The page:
Wot I Think: The Final Station

I hate ladders, ladders are my enemy. The world is coming to an end; I am driving a temperamental train to one forsaken town after another; I am rescuing survivors and then mopping up their remains when they expire in my carriage; and I am hunting for the tools to advance amid derelict buildings full of zombie-like silhouette monsters. But it’s the ladders in The Final Station that provide the largest obstacle.

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Have You Played… Battlefield 1942?

Have You Played? is an endless stream of game retrospectives. One a day, every day of the year, perhaps for all time.

We take it for granted now, but in 2002 I was still impressed that Battlefield 1942 was a multiplayer game that let you fly planes and drive tanks and jeeps. I was even more impressed that, unlike the previous year’s Tribes 2, it was possible to have fun in BF1942 without weeks of practice and planning.

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The Sunday Papers

Sundays are for the same thing as every other Sunday. That’s not so bad. Let’s begin the traditions by rounding up the week’s best writing about videogames.

Apparently some people are living in vans and making videogames while travelling around. This is interesting, though these stories (person does X and makes games) are going to gradually become plentiful as a natural side effect to more people making games. Good lede:

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Free Loaders: Cheat On Your High School Exams (Again)

Remember the high school examination hall? The sweat, the terror, the little crib notes you wrote on the inside of your shirt pocket. Don’t lie to me, I know you did it. There’s no way you passed physics without scribbling ‘F=MA’ on the sole of your left boot. All right, all right, let’s say you didn’t cheat…. Would you like to?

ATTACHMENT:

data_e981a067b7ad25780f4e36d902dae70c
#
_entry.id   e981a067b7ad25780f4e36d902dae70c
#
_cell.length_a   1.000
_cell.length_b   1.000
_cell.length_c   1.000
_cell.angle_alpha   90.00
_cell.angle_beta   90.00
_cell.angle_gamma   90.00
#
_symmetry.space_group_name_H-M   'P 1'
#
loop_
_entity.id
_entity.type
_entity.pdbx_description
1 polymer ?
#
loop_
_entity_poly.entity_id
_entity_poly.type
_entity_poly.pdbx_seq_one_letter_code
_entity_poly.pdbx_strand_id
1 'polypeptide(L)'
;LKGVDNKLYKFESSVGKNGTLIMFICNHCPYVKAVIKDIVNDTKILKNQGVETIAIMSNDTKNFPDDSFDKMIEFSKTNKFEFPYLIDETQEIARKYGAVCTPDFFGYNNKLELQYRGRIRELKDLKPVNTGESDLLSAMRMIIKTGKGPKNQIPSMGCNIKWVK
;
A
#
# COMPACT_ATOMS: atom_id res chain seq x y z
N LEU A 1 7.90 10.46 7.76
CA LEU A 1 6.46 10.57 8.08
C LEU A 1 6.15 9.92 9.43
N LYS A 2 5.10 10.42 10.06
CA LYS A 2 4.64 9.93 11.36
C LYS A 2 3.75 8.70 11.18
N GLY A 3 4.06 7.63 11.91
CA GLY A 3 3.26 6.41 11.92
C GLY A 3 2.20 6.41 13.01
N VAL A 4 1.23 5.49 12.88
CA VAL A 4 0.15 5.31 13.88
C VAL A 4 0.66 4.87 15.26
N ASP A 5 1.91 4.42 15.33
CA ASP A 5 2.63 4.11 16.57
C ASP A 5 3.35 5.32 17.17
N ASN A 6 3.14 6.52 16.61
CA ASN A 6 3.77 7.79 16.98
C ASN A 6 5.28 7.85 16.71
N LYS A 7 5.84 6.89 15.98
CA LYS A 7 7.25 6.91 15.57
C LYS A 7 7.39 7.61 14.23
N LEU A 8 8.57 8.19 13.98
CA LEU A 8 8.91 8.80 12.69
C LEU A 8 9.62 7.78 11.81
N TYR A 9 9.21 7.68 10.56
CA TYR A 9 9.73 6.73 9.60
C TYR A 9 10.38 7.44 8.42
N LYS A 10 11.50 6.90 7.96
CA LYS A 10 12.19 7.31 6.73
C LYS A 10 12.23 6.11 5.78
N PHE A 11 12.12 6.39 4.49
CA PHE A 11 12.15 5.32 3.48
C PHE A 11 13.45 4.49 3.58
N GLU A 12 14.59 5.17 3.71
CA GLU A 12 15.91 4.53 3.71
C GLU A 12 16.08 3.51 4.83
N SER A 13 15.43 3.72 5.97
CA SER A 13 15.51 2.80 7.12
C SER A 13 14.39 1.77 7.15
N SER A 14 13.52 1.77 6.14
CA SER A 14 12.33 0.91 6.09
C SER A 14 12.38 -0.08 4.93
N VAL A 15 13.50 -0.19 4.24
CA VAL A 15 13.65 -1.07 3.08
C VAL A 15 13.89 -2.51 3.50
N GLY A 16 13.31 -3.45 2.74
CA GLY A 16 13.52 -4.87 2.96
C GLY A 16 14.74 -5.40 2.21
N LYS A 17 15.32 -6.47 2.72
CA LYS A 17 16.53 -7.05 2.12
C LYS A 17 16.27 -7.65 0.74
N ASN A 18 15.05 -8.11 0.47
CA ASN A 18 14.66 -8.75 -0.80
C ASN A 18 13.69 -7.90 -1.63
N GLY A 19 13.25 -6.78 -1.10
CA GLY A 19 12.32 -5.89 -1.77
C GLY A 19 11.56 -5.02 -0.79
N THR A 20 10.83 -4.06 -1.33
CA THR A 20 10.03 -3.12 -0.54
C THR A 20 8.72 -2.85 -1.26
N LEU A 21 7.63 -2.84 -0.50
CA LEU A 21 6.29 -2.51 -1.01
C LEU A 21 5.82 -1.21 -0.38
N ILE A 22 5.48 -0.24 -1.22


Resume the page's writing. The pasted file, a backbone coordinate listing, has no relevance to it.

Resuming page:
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What Are We All Playing This Weekend?

Hello again, chums! Just to let you know, we’ll be a bit quiet on Monday as it’s a bank holiday in most of the UK. For non-United Kingdomeers, I’ll explain: we have eight holidays each year dedicated to those lovely, lovely bankers who do so much for us all. Children parade giant papier mâché pound coins through the streets, adults gather to sing banking songs, and the Queen spends an entire day queuing outside the Bank of England carrying her penny jar. Oh, we’ll be right bankers this weekend! But we’ll still make time for video games – mostly Deus Ex. How about yourself?

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What Makes N++ Different To Other Platformers?

This is The Mechanic, where Alex Wiltshire invites developers to discuss the inner workings of their games. This time, N++ [official site].

What makes Metanet’s long-running N series different to other platformers? Each level takes place on a single screen, and that makes it uncommon, but certainly not unique. It focuses on acrobatic avoidance of hazards, but that makes it an elder cousin to Super Meat Boy.

Instead, N is distinctive for its use of physics, or more precisely, its take on physics. Though it uses just three digital inputs: right, left and jump, the dynamic range of your little stick ninja’s movement is incredible, and just keeps expanding as you learn its nuances. The feel of N’s blend of low-gravity floatiness, inertia and lightness is irresistible, and Mare Sheppard and Raigan Burns have constantly been refining it from when the first game came out in 2004 to N++, which came out on PC just yesterday. And at the core of how its physics works is a single principle:

THE MECHANIC: Jumping adds velocity

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